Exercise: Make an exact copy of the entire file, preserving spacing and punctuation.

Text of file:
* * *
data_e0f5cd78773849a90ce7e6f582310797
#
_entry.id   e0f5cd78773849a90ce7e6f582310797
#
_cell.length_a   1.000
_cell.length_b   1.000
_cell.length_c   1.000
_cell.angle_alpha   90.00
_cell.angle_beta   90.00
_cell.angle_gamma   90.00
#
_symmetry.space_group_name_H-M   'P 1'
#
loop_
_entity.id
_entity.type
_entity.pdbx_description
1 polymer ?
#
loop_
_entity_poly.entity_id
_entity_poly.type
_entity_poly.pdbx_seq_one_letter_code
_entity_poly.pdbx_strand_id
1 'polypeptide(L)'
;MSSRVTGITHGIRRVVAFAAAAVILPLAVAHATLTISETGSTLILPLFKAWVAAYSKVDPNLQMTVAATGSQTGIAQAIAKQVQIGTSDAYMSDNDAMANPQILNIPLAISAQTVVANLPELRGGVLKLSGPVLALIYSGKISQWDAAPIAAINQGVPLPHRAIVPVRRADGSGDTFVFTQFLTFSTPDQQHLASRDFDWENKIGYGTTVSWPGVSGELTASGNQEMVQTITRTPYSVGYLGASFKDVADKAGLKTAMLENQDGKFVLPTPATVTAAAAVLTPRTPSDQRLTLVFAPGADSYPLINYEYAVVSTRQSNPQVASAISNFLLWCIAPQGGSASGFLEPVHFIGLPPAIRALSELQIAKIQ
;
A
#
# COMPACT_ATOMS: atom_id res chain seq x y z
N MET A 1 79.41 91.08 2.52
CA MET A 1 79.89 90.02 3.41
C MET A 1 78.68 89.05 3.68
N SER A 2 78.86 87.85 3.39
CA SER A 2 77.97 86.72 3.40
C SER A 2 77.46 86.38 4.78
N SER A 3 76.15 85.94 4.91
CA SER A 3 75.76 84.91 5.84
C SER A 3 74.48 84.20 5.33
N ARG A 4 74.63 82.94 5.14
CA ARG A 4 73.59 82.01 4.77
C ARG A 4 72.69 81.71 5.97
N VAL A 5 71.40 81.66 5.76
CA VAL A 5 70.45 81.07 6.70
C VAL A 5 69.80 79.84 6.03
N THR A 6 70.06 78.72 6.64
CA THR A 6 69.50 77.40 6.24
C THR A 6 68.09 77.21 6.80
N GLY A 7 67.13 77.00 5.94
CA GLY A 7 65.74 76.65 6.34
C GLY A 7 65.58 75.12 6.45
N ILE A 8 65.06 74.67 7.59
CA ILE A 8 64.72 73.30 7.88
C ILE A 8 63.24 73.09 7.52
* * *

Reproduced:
data_e0f5cd78773849a90ce7e6f582310797
#
_entry.id   e0f5cd78773849a90ce7e6f582310797
#
_cell.length_a   1.000
_cell.length_b   1.000
_cell.length_c   1.000
_cell.angle_alpha   90.00
_cell.angle_beta   90.00
_cell.angle_gamma   90.00
#
_symmetry.space_group_name_H-M   'P 1'
#
loop_
_entity.id
_entity.type
_entity.pdbx_description
1 polymer ?
#
loop_
_entity_poly.entity_id
_entity_poly.type
_entity_poly.pdbx_seq_one_letter_code
_entity_poly.pdbx_strand_id
1 'polypeptide(L)'
;MSSRVTGITHGIRRVVAFAAAAVILPLAVAHATLTISETGSTLILPLFKAWVAAYSKVDPNLQMTVAATGSQTGIAQAIAKQVQIGTSDAYMSDNDAMANPQILNIPLAISAQTVVANLPELRGGVLKLSGPVLALIYSGKISQWDAAPIAAINQGVPLPHRAIVPVRRADGSGDTFVFTQFLTFSTPDQQHLASRDFDWENKIGYGTTVSWPGVSGELTASGNQEMVQTITRTPYSVGYLGASFKDVADKAGLKTAMLENQDGKFVLPTPATVTAAAAVLTPRTPSDQRLTLVFAPGADSYPLINYEYAVVSTRQSNPQVASAISNFLLWCIAPQGGSASGFLEPVHFIGLPPAIRALSELQIAKIQ
;
A
#
# COMPACT_ATOMS: atom_id res chain seq x y z
N MET A 1 79.41 91.08 2.52
CA MET A 1 79.89 90.02 3.41
C MET A 1 78.68 89.05 3.68
N SER A 2 78.86 87.85 3.39
CA SER A 2 77.97 86.72 3.40
C SER A 2 77.46 86.38 4.78
N SER A 3 76.15 85.94 4.91
CA SER A 3 75.76 84.91 5.84
C SER A 3 74.48 84.20 5.33
N ARG A 4 74.63 82.94 5.14
CA ARG A 4 73.59 82.01 4.77
C ARG A 4 72.69 81.71 5.97
N VAL A 5 71.40 81.66 5.76
CA VAL A 5 70.45 81.07 6.70
C VAL A 5 69.80 79.84 6.03
N THR A 6 70.06 78.72 6.64
CA THR A 6 69.50 77.40 6.24
C THR A 6 68.09 77.21 6.80
N GLY A 7 67.13 77.00 5.94
CA GLY A 7 65.74 76.65 6.34
C GLY A 7 65.58 75.12 6.45
N ILE A 8 65.06 74.67 7.59
CA ILE A 8 64.72 73.30 7.88
C ILE A 8 63.24 73.09 7.52